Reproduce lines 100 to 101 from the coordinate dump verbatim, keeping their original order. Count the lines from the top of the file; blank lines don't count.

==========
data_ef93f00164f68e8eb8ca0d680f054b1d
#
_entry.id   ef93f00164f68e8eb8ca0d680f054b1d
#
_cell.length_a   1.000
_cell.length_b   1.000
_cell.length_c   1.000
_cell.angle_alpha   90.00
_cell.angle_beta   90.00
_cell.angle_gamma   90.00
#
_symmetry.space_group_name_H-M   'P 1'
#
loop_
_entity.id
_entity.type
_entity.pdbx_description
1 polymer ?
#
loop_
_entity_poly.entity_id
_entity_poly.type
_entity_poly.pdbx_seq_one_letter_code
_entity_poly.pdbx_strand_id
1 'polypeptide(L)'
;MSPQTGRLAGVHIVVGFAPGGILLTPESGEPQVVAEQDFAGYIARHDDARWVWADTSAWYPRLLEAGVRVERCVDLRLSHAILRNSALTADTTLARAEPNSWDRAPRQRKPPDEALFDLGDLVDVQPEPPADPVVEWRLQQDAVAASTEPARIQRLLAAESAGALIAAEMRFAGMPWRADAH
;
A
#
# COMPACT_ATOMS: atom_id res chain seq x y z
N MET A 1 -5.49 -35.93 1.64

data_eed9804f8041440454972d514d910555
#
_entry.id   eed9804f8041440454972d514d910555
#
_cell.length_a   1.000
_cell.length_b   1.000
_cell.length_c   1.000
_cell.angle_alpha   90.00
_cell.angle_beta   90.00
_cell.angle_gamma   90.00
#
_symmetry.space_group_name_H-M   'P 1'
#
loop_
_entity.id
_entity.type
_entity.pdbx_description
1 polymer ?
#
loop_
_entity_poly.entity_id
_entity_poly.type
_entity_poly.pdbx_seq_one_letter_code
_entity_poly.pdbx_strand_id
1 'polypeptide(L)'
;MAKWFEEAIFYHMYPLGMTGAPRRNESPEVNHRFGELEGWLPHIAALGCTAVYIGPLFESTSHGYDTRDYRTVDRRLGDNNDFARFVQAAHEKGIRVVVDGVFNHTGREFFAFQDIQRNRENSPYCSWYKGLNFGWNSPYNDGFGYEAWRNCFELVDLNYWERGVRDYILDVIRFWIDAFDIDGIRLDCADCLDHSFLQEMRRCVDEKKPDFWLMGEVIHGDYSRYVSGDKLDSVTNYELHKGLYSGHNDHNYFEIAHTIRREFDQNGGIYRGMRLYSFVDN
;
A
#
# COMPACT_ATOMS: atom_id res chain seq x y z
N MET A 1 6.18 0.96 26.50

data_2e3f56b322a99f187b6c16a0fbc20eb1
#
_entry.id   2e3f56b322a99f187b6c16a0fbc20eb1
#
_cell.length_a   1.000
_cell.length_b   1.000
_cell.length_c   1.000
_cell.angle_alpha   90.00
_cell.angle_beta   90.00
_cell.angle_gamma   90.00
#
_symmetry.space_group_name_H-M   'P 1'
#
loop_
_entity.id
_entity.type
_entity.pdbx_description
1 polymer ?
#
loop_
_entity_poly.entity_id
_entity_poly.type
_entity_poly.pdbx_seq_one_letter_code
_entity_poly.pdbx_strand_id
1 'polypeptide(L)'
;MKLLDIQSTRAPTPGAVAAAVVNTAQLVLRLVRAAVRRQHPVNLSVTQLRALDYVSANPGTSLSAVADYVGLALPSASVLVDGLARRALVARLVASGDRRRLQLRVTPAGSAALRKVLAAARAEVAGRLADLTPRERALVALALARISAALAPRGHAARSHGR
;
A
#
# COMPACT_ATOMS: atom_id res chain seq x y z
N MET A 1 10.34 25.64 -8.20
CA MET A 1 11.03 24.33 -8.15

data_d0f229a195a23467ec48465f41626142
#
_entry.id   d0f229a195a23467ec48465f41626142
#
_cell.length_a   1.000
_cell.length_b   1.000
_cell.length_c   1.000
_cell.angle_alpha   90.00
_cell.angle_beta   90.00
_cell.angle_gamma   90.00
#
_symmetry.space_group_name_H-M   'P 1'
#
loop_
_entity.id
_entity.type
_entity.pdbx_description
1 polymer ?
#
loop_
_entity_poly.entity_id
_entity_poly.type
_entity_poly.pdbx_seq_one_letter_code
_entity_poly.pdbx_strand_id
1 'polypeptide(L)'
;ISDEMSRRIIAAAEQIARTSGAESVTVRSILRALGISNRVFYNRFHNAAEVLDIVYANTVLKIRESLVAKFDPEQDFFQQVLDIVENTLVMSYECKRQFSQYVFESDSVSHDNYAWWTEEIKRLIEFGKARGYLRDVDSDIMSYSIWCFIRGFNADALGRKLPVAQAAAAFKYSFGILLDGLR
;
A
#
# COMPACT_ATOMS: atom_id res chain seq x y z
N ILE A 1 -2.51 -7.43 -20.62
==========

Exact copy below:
_cell.length_b   1.000
_cell.length_c   1.000